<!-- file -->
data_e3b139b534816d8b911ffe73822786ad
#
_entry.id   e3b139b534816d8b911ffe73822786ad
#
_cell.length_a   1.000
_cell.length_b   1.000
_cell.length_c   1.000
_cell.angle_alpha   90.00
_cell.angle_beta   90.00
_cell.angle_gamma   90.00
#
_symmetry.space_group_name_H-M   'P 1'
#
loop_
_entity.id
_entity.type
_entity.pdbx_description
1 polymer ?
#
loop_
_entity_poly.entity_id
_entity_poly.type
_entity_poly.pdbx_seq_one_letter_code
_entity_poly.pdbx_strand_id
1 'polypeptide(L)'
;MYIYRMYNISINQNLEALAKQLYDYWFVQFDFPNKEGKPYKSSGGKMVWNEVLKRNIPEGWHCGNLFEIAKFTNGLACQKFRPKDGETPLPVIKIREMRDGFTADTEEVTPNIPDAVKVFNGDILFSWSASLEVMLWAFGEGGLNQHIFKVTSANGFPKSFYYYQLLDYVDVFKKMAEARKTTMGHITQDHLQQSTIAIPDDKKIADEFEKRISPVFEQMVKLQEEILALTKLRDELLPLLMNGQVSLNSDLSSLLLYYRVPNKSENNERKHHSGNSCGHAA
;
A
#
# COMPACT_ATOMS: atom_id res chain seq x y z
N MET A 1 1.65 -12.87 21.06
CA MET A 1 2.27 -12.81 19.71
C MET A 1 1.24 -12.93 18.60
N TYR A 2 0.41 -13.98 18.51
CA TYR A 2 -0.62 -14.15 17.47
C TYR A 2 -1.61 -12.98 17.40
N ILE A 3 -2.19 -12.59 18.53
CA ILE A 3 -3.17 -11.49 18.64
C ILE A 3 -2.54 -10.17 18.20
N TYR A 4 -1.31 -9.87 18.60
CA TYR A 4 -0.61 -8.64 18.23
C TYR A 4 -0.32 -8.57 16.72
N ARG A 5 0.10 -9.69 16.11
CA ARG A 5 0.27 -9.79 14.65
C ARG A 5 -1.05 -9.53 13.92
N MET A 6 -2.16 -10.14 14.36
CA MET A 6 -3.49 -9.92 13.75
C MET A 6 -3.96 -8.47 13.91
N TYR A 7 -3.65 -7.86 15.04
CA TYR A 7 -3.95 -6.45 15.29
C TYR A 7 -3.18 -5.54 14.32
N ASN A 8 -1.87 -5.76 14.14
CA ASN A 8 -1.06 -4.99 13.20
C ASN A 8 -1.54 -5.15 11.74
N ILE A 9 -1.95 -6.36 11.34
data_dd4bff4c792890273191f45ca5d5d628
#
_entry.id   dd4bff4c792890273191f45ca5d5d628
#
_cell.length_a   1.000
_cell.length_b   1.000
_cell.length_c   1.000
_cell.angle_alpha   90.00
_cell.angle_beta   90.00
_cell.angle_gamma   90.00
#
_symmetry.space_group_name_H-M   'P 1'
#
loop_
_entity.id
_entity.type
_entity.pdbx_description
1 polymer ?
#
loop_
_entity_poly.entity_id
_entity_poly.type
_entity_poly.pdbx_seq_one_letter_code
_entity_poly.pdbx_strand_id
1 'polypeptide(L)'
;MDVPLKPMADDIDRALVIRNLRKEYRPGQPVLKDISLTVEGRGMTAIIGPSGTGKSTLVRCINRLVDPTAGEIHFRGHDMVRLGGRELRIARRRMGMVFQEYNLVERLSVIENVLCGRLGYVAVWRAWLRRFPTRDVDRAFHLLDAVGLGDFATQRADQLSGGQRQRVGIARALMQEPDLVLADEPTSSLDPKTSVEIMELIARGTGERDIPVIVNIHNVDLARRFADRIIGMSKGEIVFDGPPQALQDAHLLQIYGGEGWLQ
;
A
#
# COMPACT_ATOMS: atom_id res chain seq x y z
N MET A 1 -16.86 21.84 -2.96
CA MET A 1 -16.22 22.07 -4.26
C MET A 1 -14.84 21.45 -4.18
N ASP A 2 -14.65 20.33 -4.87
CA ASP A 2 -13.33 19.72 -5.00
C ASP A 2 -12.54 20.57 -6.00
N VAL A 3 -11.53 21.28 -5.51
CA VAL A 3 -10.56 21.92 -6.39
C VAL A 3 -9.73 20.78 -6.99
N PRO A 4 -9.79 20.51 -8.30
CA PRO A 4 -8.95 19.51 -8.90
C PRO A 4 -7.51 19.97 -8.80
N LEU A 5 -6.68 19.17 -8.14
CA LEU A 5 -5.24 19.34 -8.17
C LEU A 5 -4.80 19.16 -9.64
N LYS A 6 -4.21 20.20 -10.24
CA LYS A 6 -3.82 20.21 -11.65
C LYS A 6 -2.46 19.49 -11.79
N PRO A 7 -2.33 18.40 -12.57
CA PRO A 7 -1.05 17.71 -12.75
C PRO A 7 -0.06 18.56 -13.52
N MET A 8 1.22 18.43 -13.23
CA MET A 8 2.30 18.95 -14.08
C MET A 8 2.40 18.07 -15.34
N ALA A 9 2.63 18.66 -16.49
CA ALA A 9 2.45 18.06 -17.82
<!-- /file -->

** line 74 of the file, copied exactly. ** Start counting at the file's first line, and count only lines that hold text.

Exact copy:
#